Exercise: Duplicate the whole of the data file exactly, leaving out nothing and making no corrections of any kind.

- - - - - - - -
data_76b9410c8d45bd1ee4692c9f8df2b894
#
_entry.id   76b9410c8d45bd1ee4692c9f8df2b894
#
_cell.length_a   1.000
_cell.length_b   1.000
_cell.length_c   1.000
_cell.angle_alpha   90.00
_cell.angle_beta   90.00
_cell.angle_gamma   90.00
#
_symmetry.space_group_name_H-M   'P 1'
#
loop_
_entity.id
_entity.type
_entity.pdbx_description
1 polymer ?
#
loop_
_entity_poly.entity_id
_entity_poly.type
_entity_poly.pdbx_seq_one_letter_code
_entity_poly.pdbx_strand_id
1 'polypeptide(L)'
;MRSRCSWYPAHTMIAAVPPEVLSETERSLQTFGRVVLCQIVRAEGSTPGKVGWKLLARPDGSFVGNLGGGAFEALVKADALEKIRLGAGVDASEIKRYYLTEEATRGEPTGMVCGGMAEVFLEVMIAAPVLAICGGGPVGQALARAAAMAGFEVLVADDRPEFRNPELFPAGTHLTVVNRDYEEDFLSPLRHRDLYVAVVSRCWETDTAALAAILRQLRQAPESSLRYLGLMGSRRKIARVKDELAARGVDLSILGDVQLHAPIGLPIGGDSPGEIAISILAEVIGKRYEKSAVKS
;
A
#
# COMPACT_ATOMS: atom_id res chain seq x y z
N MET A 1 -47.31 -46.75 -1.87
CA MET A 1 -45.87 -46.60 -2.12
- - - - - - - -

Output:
data_76b9410c8d45bd1ee4692c9f8df2b894
#
_entry.id   76b9410c8d45bd1ee4692c9f8df2b894
#
_cell.length_a   1.000
_cell.length_b   1.000
_cell.length_c   1.000
_cell.angle_alpha   90.00
_cell.angle_beta   90.00
_cell.angle_gamma   90.00
#
_symmetry.space_group_name_H-M   'P 1'
#
loop_
_entity.id
_entity.type
_entity.pdbx_description
1 polymer ?
#
loop_
_entity_poly.entity_id
_entity_poly.type
_entity_poly.pdbx_seq_one_letter_code
_entity_poly.pdbx_strand_id
1 'polypeptide(L)'
;MRSRCSWYPAHTMIAAVPPEVLSETERSLQTFGRVVLCQIVRAEGSTPGKVGWKLLARPDGSFVGNLGGGAFEALVKADALEKIRLGAGVDASEIKRYYLTEEATRGEPTGMVCGGMAEVFLEVMIAAPVLAICGGGPVGQALARAAAMAGFEVLVADDRPEFRNPELFPAGTHLTVVNRDYEEDFLSPLRHRDLYVAVVSRCWETDTAALAAILRQLRQAPESSLRYLGLMGSRRKIARVKDELAARGVDLSILGDVQLHAPIGLPIGGDSPGEIAISILAEVIGKRYEKSAVKS
;
A
#
# COMPACT_ATOMS: atom_id res chain seq x y z
N MET A 1 -47.31 -46.75 -1.87
CA MET A 1 -45.87 -46.60 -2.12